Understanding pricing: Bucket vs Progressive tiers

Today’s post is on pricing models, specifically on understanding bucket vs progressive pricing tiers. This helps the reader in two scenarios:

  • You are buying goods/services and are evaluating a tiered offer: The pricing offer has multiple tiers. The more one buys, the more the discount per transaction/per license.
  • You are partnering with another company and are evaluating a reveue share term sheet: The revenue share term sheet has tiers to incentivize both parties to grow together.

This post discusses:

  1. Definitions: “Bucket” vs “Progressive” Tiers
  2. Implications for pricing

There will be simple math. Let’s dive in.

Tiered pricing means the pricing proposal has different (usually lower) prices at different tiers, based on some growth assumption, eg sales growth. One example is revenue share between two companies, for joint sales targets. A revenue share proposal based on monthly volume could look like this:

0–$1M of sales: 0.2% revenue share

$1M — $10M: 0.3% revenue share

$10M+: 0.4% revenue share

“Bucket” tiers mean that all of the volume in a tier qualifies for that tier’s pricing. For example (using the proposal above):

  • If the sales are $500K that month, that is 0.2% * 500K, so $1000 of revenue share.
  • If sales are $8M that month, that is 0.3% * 8M, so $24,000 of revenue share.
  • If sales are $11M that month, that is 0.4% * 11M, so $44,000 of revenue share.

“Progressive” tiers math is different. For example (also using the proposal above):

  • If sales are $8M that month, the math is (1M * 0.2 %) + (7M * 0.3%) = 2000 + 21,000 = $23,000 of revenue share.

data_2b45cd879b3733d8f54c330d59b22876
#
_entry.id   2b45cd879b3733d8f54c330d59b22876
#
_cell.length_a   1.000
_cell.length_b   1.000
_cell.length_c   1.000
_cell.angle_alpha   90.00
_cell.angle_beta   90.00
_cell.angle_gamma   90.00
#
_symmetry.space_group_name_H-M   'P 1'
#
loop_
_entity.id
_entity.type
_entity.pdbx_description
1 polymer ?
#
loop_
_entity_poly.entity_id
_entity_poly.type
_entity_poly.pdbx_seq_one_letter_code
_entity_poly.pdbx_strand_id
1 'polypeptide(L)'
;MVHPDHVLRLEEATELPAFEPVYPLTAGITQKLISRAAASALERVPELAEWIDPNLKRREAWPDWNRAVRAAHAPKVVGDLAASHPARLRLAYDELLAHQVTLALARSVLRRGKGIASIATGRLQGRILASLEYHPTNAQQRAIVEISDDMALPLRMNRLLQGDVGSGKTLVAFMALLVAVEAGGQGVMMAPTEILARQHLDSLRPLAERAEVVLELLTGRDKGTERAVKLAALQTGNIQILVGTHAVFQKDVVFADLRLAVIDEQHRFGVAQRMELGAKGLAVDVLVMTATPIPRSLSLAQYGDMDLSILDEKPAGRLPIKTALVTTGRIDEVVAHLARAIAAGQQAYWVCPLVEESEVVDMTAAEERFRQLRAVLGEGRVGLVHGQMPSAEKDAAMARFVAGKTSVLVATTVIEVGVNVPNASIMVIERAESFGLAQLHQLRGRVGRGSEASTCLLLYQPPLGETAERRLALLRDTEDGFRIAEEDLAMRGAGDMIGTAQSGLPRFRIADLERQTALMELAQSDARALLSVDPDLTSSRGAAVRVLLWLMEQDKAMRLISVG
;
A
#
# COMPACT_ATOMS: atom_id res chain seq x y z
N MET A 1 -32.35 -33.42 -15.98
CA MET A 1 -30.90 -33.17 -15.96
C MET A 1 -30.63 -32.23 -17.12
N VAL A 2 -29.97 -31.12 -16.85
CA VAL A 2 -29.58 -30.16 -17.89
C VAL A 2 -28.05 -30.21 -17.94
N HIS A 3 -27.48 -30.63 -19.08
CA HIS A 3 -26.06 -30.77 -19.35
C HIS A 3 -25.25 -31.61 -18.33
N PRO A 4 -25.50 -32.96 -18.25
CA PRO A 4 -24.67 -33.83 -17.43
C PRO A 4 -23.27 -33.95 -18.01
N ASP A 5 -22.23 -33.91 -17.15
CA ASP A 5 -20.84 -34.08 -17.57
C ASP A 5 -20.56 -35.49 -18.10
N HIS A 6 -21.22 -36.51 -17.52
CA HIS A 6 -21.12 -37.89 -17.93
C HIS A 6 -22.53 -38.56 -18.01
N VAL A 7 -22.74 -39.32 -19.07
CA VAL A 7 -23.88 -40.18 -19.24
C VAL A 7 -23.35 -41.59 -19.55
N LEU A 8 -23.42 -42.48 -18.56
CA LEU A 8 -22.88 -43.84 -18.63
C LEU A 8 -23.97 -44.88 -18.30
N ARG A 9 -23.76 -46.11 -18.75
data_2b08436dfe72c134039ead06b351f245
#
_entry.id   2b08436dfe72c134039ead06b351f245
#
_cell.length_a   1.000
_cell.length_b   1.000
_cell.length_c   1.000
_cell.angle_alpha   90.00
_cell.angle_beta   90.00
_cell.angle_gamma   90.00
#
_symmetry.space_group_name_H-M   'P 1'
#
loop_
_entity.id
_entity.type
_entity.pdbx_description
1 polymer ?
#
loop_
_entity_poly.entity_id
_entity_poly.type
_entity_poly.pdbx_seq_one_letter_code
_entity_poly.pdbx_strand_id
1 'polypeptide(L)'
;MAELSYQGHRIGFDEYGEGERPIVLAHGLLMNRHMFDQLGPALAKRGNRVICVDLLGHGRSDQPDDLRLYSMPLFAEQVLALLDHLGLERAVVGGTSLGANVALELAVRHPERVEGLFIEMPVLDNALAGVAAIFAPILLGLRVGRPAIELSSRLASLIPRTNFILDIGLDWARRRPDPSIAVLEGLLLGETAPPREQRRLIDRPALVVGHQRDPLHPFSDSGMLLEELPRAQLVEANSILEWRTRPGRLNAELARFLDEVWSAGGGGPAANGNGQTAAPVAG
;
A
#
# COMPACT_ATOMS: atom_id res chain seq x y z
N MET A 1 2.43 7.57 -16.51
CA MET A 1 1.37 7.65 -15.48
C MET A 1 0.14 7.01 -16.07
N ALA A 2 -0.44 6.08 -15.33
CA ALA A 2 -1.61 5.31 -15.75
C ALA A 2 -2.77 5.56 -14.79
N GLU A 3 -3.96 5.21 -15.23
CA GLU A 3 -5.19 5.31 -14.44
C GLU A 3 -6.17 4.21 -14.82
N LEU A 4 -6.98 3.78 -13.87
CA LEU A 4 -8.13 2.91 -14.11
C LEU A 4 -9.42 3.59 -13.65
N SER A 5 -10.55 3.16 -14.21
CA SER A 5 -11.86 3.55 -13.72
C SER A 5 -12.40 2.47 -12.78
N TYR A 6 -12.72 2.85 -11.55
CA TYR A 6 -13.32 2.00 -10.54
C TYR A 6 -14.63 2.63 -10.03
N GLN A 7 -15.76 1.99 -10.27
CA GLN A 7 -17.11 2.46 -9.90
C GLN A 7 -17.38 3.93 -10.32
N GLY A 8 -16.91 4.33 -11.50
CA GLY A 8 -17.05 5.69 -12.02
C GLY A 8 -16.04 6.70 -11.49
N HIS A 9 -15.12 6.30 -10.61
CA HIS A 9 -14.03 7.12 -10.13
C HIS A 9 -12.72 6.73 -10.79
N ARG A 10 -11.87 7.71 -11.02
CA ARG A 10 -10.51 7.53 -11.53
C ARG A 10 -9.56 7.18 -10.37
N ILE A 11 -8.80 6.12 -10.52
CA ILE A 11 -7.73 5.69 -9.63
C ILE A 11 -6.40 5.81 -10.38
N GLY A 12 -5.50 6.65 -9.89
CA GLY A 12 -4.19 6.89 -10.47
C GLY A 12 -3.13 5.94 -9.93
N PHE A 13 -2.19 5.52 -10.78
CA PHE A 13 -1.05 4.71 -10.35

• In progressive tiers, only the applicable volume per tier qualifies for that specific tier’s % revenue share. At each tier, the incremental volume is calculated against that tiers’ revenue share %, and then added up.
  • For clarity, let’s use the proposal again and assume that sales were $11M that month. So the math is (1M * 0.2 %) + (9M * 0.3%) + (1M * 0.4%) = 2000 + 21,000 + 4000 = $27,000.

A sharp eyed reader probably notices how the progressive tier scenario shares less revenue than the bucket tier scenario, especially as volumes grow. Good or bad, that depends on deal objectives. But that’s why it’s important to clarify whether tiers are “bucket” or “progressive”.

Photo by Ray Reyes on Unsplash
  • Takeaway 1: Bucket tiers are simpler to calculate and audit: Bucket tiers are faster to calculate and audit. If optimizing for speed and simplifying financial operations, especially when the business is smaller, choosing bucket tiers might be sensible.
  • Takeaway 2: Review tiered pricing proposals closely. Bucket vs Progressive is not always stated clearly in pricing offers. Ask for a clear mathematical example of the tiers. Specific to payments pricing (be it blended or interchange ++ pricing), when reviewing a tiered proposal, ask the acquirer if it is bucket or progressive tiers. The acquirer likely prefers progressive tiers (better margins for them). [1]
  • Takeaway 3: Bring early clarity to a revenue share term sheet. There’s no need to be ambiguous about bucket vs progressive tiers, especially when building a mutually beneficial deal. It’s best to relentlessly clarify what tiered structure both sides want.

[1] Detailed example

Imagine the IC++ tiers offer is:

  • 0-100K: IC + scheme + 0.90% + 0.05 per auth
  • 100K++: IC + scheme + 0.75% + 0.05 per auth

Bucket pricing: At 120K/month of volume, all of the volume qualifies for the tier of 0.75% + 0.05 per auth.

On the other hand, progressive pricing is nuanced and the math looks like this:

  • 0-100K: Pay 0.90% + 0.05 per auth
  • Next 20K: Pay 0.75% + 0.05 per auth

So progressive tier fees land between 0.75% and 0.9%.



Musings are my own: a collection of learnings from Payments, Go To Market, Web3, Biz Ops across Stripe, Coinbase, Twitter.

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Celine Wee

Musings are my own: a collection of learnings from Payments, Go To Market, Web3, Biz Ops across Stripe, Coinbase, Twitter.